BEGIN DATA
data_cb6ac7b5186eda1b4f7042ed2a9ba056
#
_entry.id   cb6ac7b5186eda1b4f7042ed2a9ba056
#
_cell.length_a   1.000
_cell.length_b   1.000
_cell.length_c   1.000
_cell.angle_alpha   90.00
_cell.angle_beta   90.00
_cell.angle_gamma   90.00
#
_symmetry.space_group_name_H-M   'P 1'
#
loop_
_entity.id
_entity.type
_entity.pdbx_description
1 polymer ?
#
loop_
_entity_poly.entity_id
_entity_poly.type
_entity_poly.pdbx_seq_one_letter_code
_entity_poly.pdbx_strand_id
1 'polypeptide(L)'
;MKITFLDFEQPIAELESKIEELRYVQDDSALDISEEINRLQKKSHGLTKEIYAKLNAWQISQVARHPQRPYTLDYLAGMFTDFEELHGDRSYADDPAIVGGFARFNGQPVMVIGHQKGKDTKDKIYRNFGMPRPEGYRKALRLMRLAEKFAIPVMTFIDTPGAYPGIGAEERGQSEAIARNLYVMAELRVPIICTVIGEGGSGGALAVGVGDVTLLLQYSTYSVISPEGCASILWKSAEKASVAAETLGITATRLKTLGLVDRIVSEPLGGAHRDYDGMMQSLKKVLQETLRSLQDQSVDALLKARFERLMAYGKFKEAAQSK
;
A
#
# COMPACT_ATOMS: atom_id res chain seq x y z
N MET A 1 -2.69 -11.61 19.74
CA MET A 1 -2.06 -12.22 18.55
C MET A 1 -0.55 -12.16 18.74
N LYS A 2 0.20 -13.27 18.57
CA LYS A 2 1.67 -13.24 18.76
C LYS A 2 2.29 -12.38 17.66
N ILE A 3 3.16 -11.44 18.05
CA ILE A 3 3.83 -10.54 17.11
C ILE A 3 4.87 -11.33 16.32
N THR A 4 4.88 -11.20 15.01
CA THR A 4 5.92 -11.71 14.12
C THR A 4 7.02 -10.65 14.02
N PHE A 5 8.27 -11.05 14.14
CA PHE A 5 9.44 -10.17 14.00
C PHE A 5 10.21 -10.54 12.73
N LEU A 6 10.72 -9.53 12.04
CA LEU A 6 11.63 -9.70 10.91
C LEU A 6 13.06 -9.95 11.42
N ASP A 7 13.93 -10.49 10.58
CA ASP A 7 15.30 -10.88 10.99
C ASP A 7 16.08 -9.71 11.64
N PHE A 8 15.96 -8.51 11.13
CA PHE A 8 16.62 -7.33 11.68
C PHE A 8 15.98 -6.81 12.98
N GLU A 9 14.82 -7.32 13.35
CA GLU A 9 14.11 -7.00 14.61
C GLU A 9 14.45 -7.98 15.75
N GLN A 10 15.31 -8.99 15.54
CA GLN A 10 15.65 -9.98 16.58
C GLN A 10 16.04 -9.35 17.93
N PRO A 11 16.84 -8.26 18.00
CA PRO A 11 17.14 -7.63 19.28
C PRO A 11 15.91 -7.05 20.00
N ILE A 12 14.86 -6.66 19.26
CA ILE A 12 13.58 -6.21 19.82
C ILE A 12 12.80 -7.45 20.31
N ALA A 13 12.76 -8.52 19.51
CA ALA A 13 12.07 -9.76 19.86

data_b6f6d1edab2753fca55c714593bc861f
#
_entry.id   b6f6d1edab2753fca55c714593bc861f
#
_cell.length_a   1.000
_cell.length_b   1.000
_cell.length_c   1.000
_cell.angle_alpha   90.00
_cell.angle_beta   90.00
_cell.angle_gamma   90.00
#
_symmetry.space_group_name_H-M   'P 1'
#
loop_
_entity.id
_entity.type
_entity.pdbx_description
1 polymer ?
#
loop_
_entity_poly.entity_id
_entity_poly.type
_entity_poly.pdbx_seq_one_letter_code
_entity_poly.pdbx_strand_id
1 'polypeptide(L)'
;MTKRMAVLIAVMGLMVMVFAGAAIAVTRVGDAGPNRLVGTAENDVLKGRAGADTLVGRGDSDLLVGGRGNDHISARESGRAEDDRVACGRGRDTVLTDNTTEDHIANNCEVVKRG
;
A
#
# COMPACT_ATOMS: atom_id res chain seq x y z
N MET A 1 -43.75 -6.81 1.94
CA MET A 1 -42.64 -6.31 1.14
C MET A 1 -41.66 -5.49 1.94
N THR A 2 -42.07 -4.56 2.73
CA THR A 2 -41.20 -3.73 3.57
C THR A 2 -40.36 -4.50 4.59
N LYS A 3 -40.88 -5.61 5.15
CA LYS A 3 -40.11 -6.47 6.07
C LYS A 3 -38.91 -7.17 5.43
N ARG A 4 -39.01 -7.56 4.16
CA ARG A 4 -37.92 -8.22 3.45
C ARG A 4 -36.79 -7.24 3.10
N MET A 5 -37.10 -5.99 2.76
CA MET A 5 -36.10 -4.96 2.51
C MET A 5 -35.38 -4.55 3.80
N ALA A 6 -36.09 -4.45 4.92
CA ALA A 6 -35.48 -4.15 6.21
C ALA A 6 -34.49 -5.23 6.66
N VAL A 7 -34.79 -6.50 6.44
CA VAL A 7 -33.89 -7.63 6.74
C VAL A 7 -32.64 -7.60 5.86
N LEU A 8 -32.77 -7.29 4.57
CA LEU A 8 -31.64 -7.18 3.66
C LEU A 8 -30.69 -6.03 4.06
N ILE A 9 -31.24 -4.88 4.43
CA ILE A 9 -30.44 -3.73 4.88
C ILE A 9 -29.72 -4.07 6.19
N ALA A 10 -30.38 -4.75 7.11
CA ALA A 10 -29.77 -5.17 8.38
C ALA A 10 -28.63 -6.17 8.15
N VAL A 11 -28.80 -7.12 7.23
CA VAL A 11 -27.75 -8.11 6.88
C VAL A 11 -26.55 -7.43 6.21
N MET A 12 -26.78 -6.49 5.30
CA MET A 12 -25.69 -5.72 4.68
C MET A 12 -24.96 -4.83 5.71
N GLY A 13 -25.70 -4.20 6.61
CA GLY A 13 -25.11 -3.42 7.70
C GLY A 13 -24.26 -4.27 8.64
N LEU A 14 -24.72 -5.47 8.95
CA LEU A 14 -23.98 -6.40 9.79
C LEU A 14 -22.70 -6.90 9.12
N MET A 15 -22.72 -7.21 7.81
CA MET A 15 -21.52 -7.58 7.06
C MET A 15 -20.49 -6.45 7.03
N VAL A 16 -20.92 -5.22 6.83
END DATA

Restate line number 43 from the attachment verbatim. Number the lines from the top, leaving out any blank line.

N PHE A 5 8.27 -11.05 14.14